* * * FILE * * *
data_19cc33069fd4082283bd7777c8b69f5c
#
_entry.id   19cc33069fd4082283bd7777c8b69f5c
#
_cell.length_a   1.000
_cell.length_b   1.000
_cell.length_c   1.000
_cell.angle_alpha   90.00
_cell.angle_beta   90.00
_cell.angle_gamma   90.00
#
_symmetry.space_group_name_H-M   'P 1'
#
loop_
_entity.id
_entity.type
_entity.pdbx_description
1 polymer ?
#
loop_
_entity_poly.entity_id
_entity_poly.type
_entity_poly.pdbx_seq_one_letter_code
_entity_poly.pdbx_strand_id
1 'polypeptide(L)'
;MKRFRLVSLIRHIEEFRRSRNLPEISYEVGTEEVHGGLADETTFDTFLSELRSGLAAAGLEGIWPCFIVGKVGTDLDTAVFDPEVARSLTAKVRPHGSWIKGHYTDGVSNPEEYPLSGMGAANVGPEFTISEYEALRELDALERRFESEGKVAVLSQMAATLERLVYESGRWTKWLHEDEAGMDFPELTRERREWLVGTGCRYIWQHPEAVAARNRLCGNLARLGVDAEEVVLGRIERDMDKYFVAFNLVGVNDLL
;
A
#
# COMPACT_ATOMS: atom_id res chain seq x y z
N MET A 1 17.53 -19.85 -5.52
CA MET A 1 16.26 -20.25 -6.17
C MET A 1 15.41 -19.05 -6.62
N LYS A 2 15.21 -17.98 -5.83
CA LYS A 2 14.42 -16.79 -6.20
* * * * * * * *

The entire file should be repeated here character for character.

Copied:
data_19cc33069fd4082283bd7777c8b69f5c
#
_entry.id   19cc33069fd4082283bd7777c8b69f5c
#
_cell.length_a   1.000
_cell.length_b   1.000
_cell.length_c   1.000
_cell.angle_alpha   90.00
_cell.angle_beta   90.00
_cell.angle_gamma   90.00
#
_symmetry.space_group_name_H-M   'P 1'
#
loop_
_entity.id
_entity.type
_entity.pdbx_description
1 polymer ?
#
loop_
_entity_poly.entity_id
_entity_poly.type
_entity_poly.pdbx_seq_one_letter_code
_entity_poly.pdbx_strand_id
1 'polypeptide(L)'
;MKRFRLVSLIRHIEEFRRSRNLPEISYEVGTEEVHGGLADETTFDTFLSELRSGLAAAGLEGIWPCFIVGKVGTDLDTAVFDPEVARSLTAKVRPHGSWIKGHYTDGVSNPEEYPLSGMGAANVGPEFTISEYEALRELDALERRFESEGKVAVLSQMAATLERLVYESGRWTKWLHEDEAGMDFPELTRERREWLVGTGCRYIWQHPEAVAARNRLCGNLARLGVDAEEVVLGRIERDMDKYFVAFNLVGVNDLL
;
A
#
# COMPACT_ATOMS: atom_id res chain seq x y z
N MET A 1 17.53 -19.85 -5.52
CA MET A 1 16.26 -20.25 -6.17
C MET A 1 15.41 -19.05 -6.62
N LYS A 2 15.21 -17.98 -5.83
CA LYS A 2 14.42 -16.79 -6.20